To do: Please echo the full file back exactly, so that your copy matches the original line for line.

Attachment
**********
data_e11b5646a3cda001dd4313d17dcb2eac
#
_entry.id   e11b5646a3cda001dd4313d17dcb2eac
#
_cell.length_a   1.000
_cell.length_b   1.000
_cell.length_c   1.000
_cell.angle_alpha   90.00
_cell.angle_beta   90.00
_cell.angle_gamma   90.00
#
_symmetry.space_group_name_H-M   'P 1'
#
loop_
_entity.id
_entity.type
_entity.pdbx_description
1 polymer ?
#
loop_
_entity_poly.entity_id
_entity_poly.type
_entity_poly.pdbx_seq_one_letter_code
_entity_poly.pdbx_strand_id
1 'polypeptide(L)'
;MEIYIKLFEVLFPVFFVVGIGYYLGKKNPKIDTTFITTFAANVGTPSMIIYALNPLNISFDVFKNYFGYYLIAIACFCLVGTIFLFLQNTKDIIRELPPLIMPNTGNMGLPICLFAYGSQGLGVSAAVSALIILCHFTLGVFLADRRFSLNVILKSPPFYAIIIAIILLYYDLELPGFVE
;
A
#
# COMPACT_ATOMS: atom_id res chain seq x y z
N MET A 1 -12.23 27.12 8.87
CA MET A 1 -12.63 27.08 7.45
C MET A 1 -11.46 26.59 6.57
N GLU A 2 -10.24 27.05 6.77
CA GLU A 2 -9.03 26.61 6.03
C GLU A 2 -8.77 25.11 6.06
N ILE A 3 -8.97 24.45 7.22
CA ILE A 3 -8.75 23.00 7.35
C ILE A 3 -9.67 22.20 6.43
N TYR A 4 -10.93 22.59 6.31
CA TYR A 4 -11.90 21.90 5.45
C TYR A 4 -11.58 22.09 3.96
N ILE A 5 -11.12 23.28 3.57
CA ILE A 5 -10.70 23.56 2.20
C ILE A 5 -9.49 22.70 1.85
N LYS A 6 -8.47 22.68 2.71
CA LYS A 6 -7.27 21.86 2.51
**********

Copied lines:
data_e11b5646a3cda001dd4313d17dcb2eac
#
_entry.id   e11b5646a3cda001dd4313d17dcb2eac
#
_cell.length_a   1.000
_cell.length_b   1.000
_cell.length_c   1.000
_cell.angle_alpha   90.00
_cell.angle_beta   90.00
_cell.angle_gamma   90.00
#
_symmetry.space_group_name_H-M   'P 1'
#
loop_
_entity.id
_entity.type
_entity.pdbx_description
1 polymer ?
#
loop_
_entity_poly.entity_id
_entity_poly.type
_entity_poly.pdbx_seq_one_letter_code
_entity_poly.pdbx_strand_id
1 'polypeptide(L)'
;MEIYIKLFEVLFPVFFVVGIGYYLGKKNPKIDTTFITTFAANVGTPSMIIYALNPLNISFDVFKNYFGYYLIAIACFCLVGTIFLFLQNTKDIIRELPPLIMPNTGNMGLPICLFAYGSQGLGVSAAVSALIILCHFTLGVFLADRRFSLNVILKSPPFYAIIIAIILLYYDLELPGFVE
;
A
#
# COMPACT_ATOMS: atom_id res chain seq x y z
N MET A 1 -12.23 27.12 8.87
CA MET A 1 -12.63 27.08 7.45
C MET A 1 -11.46 26.59 6.57
N GLU A 2 -10.24 27.05 6.77
CA GLU A 2 -9.03 26.61 6.03
C GLU A 2 -8.77 25.11 6.06
N ILE A 3 -8.97 24.45 7.22
CA ILE A 3 -8.75 23.00 7.35
C ILE A 3 -9.67 22.20 6.43
N TYR A 4 -10.93 22.59 6.31
CA TYR A 4 -11.90 21.90 5.45
C TYR A 4 -11.58 22.09 3.96
N ILE A 5 -11.12 23.28 3.57
CA ILE A 5 -10.70 23.56 2.20
C ILE A 5 -9.49 22.70 1.85
N LYS A 6 -8.47 22.68 2.71
CA LYS A 6 -7.27 21.86 2.51